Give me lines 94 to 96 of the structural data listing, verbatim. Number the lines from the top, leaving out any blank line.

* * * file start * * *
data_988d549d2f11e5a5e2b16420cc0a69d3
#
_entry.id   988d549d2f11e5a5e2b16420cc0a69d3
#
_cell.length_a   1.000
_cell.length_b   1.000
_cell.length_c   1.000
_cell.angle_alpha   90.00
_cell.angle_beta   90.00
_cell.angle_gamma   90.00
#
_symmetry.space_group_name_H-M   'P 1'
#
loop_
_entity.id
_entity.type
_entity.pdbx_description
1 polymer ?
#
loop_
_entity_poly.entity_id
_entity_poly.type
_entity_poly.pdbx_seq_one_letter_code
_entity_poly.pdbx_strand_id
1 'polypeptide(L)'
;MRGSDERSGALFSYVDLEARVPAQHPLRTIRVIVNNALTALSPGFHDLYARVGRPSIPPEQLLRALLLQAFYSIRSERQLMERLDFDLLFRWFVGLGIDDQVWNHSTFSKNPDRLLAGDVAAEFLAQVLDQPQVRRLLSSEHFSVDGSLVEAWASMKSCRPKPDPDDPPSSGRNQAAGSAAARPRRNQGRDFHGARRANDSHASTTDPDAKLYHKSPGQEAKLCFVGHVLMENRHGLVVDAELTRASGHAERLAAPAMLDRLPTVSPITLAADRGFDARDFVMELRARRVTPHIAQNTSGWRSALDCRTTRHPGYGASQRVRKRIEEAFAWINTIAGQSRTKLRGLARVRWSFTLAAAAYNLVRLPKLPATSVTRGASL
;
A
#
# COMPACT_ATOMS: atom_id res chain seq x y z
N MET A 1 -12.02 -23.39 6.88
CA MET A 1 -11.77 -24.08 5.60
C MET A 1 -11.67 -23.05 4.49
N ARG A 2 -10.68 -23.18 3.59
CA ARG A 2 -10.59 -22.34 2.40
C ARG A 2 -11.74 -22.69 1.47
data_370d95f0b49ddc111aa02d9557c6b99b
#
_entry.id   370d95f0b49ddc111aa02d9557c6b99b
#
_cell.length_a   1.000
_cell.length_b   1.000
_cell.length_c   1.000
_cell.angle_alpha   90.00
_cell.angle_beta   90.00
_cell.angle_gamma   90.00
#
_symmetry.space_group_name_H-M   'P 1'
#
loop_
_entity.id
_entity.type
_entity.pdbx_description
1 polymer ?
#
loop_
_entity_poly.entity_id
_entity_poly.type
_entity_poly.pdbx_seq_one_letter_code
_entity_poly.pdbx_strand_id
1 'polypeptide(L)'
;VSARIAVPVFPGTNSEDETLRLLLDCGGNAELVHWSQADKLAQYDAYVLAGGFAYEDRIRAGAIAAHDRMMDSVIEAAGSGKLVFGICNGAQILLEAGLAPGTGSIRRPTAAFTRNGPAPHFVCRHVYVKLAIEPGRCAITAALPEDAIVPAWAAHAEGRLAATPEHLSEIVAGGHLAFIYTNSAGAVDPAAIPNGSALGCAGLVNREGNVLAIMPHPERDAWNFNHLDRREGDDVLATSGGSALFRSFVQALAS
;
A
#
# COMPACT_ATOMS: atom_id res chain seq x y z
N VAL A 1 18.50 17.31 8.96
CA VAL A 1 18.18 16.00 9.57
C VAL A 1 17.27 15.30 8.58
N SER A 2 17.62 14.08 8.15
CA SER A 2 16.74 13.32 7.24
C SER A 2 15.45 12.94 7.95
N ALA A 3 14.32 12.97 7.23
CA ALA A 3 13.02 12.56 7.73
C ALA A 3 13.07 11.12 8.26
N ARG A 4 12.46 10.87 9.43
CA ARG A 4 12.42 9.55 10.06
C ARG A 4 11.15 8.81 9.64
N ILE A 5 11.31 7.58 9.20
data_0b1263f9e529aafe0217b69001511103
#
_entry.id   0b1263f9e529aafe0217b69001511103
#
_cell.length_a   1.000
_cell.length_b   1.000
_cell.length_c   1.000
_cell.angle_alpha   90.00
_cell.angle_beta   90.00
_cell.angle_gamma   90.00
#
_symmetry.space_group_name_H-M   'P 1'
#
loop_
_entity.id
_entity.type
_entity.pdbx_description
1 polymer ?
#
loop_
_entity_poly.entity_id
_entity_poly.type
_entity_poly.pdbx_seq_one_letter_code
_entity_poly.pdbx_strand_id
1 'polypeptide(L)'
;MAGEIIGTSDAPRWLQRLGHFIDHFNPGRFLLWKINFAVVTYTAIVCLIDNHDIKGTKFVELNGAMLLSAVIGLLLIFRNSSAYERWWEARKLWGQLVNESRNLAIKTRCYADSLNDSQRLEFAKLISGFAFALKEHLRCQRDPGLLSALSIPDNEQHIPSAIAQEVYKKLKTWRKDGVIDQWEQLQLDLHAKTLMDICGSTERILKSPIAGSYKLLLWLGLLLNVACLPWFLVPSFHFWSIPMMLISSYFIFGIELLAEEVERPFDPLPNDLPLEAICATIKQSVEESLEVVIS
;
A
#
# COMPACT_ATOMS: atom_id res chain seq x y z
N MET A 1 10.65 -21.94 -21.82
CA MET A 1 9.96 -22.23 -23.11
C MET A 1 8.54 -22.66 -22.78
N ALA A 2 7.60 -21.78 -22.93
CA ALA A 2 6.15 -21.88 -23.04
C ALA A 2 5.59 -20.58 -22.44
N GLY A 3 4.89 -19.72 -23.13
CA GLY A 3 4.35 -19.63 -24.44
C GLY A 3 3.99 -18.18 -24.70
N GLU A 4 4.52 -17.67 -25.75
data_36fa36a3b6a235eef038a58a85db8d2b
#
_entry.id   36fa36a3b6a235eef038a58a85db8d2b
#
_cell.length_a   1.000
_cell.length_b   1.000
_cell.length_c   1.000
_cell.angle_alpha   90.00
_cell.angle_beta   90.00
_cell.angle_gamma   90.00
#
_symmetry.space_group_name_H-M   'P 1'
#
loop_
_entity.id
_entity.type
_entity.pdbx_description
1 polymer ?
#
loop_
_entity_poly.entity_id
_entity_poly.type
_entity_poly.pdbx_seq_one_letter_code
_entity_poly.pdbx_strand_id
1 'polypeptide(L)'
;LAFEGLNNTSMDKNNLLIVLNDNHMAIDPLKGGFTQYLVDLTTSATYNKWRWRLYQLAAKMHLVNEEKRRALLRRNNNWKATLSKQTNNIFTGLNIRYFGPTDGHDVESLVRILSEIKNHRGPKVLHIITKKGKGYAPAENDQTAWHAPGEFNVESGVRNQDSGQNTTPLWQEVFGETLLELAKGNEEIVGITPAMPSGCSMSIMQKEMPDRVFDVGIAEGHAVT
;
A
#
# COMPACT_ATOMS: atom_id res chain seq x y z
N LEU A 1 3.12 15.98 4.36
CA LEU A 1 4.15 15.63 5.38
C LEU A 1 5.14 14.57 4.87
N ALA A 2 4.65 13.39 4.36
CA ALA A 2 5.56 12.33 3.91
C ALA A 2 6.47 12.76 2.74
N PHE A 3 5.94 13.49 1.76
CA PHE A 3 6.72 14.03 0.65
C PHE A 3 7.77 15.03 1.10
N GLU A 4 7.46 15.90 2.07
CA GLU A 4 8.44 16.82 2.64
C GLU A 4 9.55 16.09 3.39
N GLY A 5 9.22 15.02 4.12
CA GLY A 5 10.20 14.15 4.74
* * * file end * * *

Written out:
_entity.id
_entity.type
_entity.pdbx_description